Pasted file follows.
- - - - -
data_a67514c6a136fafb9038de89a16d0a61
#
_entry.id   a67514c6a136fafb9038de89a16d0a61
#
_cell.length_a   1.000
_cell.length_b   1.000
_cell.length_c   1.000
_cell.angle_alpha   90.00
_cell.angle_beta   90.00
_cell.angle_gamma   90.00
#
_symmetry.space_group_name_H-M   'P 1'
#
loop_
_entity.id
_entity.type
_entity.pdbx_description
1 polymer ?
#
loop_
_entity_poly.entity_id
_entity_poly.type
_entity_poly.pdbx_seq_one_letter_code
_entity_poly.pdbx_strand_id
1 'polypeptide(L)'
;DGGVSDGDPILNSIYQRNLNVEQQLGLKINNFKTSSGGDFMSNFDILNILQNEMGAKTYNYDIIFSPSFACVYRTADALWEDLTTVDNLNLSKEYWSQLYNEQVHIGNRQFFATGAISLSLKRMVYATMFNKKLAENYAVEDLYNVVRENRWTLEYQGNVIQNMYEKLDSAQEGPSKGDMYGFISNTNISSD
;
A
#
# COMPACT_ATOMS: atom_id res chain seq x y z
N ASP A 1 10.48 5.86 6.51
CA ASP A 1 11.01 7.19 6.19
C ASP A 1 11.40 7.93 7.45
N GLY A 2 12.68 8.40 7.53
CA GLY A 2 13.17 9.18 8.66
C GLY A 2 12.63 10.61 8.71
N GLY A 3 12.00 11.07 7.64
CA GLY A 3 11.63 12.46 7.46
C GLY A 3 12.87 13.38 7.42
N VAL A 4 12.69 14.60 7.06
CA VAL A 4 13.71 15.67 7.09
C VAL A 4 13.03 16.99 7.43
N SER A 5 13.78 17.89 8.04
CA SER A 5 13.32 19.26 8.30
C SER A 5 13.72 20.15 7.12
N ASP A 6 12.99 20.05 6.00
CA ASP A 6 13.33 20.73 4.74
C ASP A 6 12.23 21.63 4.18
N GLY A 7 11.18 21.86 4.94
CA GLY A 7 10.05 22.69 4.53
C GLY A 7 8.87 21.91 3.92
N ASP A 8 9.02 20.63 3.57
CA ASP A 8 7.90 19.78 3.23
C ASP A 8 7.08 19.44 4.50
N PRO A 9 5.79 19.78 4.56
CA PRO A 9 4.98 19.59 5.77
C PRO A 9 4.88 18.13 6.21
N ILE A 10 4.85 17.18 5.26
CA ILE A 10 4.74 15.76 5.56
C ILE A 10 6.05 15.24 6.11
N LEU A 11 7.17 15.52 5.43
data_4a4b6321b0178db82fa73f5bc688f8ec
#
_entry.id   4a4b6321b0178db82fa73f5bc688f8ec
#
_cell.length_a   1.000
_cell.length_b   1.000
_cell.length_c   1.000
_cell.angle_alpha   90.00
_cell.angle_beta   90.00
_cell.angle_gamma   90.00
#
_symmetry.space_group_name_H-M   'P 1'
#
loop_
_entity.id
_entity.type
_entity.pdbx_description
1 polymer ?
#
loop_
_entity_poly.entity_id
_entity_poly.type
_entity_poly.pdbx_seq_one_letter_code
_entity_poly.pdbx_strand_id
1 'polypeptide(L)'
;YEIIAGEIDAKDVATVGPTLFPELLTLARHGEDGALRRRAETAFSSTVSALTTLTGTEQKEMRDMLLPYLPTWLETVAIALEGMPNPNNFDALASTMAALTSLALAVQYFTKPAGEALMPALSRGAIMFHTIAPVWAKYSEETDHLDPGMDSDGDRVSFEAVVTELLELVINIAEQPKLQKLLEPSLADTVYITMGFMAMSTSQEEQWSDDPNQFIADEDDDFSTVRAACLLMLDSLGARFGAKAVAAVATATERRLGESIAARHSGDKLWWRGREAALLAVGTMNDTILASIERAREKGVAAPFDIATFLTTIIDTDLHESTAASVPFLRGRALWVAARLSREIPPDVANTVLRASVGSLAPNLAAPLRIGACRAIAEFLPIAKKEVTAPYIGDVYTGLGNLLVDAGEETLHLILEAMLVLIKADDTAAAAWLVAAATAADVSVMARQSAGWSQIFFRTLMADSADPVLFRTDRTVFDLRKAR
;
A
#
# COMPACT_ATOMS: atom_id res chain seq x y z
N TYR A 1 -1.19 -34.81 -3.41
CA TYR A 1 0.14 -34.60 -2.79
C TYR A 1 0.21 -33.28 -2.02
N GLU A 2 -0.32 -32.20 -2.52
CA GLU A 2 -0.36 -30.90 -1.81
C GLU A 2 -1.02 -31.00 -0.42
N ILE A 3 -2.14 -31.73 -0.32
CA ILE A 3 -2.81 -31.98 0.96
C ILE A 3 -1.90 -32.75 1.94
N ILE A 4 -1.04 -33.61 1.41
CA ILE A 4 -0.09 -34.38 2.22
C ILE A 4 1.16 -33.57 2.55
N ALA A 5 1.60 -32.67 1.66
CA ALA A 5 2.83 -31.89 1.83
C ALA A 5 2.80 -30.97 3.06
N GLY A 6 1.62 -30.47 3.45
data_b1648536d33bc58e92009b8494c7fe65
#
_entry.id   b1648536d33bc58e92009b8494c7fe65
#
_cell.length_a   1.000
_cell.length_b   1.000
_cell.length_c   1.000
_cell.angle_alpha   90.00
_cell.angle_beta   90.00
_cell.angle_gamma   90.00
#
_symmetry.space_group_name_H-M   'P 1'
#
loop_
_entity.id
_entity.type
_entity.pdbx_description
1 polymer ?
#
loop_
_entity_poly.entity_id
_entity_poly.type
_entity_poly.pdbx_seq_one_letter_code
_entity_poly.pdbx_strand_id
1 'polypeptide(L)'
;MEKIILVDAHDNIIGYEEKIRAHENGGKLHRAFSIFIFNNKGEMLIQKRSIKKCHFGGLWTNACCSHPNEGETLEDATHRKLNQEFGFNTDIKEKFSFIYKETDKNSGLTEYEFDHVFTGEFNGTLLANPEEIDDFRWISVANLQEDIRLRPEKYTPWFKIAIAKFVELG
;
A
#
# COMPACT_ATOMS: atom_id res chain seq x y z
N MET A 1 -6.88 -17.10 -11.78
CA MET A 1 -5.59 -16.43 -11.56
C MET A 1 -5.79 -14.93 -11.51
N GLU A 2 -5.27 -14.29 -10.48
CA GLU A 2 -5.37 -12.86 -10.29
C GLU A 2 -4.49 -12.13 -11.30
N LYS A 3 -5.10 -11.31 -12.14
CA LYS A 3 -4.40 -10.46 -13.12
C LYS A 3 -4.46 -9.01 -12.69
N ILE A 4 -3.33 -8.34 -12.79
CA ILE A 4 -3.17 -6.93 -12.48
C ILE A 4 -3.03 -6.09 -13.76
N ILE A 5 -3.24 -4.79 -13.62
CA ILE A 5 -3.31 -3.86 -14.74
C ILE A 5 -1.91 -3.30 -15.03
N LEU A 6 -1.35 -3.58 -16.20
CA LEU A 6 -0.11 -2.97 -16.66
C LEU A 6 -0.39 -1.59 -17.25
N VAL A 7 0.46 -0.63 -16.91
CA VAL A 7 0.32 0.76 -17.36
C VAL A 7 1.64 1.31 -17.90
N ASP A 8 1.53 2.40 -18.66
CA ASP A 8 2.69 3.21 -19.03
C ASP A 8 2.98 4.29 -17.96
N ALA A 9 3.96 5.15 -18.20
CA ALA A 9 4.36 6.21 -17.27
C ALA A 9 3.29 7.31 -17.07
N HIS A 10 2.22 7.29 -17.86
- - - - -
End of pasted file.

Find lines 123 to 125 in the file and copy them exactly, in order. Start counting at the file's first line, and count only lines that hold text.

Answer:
_entity.type
_entity.pdbx_description
1 polymer ?